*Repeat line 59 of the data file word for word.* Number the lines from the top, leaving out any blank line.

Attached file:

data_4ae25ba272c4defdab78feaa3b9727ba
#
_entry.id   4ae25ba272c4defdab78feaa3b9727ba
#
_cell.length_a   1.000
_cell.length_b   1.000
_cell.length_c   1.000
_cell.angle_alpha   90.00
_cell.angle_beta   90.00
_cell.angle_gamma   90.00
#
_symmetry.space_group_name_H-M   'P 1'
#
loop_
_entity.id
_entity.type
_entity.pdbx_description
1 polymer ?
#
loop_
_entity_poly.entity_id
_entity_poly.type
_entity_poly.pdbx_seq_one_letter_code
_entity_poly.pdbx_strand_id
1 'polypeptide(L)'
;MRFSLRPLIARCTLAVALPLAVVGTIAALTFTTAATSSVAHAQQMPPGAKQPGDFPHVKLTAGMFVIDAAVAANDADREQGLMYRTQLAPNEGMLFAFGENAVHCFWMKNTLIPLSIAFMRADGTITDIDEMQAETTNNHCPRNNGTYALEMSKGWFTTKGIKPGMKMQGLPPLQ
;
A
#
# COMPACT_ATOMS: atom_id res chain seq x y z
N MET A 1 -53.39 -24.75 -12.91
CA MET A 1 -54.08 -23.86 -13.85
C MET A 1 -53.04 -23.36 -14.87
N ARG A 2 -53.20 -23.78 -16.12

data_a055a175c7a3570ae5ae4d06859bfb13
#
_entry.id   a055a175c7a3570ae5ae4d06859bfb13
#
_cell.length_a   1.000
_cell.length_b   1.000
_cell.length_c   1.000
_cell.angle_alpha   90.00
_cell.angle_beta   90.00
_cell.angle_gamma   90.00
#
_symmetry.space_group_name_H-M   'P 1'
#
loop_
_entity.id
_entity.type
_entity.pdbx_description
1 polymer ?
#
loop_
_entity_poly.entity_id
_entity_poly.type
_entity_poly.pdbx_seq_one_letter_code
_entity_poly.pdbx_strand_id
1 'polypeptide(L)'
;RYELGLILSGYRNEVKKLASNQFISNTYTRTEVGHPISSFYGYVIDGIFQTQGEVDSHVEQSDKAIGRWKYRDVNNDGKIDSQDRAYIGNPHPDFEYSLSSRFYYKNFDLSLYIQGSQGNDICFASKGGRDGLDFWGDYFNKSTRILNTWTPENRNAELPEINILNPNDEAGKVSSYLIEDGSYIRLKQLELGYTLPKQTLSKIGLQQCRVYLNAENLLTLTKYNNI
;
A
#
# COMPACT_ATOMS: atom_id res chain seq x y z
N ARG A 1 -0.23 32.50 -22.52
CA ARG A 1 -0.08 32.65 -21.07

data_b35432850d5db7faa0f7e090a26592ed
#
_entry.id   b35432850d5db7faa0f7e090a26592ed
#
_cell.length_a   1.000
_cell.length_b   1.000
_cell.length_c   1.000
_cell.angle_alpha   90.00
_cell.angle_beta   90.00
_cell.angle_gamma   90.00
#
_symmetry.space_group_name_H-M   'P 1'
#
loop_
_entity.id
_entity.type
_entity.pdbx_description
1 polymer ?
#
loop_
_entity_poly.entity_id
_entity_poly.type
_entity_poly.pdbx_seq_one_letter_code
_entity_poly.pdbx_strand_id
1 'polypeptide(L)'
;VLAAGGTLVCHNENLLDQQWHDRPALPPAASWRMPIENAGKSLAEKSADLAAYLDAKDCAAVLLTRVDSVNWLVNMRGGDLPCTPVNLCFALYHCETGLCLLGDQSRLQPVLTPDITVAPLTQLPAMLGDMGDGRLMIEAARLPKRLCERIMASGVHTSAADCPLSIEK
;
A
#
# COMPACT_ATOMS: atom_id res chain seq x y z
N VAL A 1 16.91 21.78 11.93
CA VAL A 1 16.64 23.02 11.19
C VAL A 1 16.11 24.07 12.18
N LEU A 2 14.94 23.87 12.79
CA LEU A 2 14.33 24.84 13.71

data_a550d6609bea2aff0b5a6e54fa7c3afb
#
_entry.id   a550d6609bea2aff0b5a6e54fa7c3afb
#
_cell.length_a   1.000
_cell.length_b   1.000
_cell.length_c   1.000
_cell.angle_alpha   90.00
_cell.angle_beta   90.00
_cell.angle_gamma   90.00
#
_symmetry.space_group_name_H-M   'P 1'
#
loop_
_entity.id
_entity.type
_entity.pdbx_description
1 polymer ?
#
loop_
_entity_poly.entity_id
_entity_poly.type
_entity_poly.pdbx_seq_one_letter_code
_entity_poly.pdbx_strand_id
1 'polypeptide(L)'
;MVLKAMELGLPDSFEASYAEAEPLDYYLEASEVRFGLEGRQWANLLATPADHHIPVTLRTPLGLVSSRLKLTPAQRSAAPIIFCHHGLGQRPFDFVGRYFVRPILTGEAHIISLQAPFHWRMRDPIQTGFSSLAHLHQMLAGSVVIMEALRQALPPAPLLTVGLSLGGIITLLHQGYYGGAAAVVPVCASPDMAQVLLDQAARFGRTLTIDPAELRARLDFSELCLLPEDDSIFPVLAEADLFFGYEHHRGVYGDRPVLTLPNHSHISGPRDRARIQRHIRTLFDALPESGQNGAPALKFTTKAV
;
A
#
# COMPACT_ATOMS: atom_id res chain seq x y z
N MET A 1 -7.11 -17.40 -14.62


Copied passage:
1 'polypeptide(L)'